Situation with Russian, US diplomatic missions stabilized — TillersonWorld September 20, 7:07
Russia has no doubt that US can do something destructive to North Korea — LavrovRussian Politics & Diplomacy September 20, 6:21
ECHR rules not to revise its judgement on Beslan hostage taking caseWorld September 19, 19:18
Trump vows to 'totally destroy North Korea' if threatenedWorld September 19, 17:50
Russian top brass calls on US to not hamper Damascus’ fight against terrorismMilitary & Defense September 19, 17:49
Zapad-2017 exercise puts Russian army’s "nervous system" to testMilitary & Defense September 19, 17:33
Ukrainian conflict led to spike in hate speech, Russophobia — Council of EuropeWorld September 19, 17:00
Russian regions contribute scores of natural stones for memorial to Gulag victimsSociety & Culture September 19, 16:45
Warsaw police hunting vandals who desecrated Soviet military cemeteryWorld September 19, 16:39
MOSCOW, March 16. /TASS/. The sanctions slapped by Ukraine against Russian banks are the authorities’ short-sighted policy that will increase tension in the country and hit Ukrainian depositors, Russia’s Finance Minister Anton Siluanov said in a live broadcast of Rossiya 24 TV Channel on Thursday.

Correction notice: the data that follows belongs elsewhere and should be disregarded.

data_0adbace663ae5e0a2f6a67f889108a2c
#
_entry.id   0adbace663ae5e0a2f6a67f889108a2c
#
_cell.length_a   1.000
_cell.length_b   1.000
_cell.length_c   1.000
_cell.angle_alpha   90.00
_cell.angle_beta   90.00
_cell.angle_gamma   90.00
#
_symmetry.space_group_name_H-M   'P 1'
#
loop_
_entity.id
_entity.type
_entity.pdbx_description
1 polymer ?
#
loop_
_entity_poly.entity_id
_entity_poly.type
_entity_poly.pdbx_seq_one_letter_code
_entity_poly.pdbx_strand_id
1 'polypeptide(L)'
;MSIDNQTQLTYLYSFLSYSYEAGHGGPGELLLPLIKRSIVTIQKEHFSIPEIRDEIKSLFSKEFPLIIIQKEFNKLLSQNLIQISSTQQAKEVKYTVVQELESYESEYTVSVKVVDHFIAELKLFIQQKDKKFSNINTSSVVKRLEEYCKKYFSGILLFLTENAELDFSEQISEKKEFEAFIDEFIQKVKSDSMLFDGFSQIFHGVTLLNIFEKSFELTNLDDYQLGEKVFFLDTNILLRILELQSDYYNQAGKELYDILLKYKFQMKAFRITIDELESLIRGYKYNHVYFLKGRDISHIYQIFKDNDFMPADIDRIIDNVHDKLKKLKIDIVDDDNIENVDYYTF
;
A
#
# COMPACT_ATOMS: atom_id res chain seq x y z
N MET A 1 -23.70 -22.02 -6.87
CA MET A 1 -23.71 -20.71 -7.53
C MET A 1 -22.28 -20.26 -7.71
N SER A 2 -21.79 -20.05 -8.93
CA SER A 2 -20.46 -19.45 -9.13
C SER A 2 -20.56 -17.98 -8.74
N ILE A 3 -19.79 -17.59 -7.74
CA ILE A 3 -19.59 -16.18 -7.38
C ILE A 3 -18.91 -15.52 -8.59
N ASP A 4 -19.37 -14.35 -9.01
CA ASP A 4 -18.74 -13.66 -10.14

"This is such short-sighted policy. In the first place, the depositors who have brought their money to these banks won’t get their funds back. This means the growth of tension and this tactic does not meet the interests of both business and citizens. That is why, this is a short-sighted decision," the Russian finance minister said.
Ukrainian President Pyotr Poroshenko has imposed sanctions against five banks with Russian stakes for a term of twelve months. The sanctions were slapped against Sberbank, Prominvestbank, VTB, BM Bank and VS Bank.
The sanctions ban any financial transactions in favor of parent banks, the provision of inter-bank loans, deposits, subordinated loans, funds from correspondent accounts or the payment of dividends and interest.
Currently, VTB and Vnesheconombank (VEB) are actively selling out Ukrainian assets. In particular, VEB plans to sell its subsidiary bank in Ukraine, Prominvestbank, during the first half of 2017 and is holding talks with final buyers.
As VTB Head Andrei Kostin said, BM Bank, which is VTB’s subsidiary in Ukraine, may be sold in the imminent future and there are already buyers for this asset.
Sberbank was the sole lender among Russian state-run banks that had no plans to sell its Ukrainian subsidiary as was numerously stated by Sberbank CEO Herman Gref.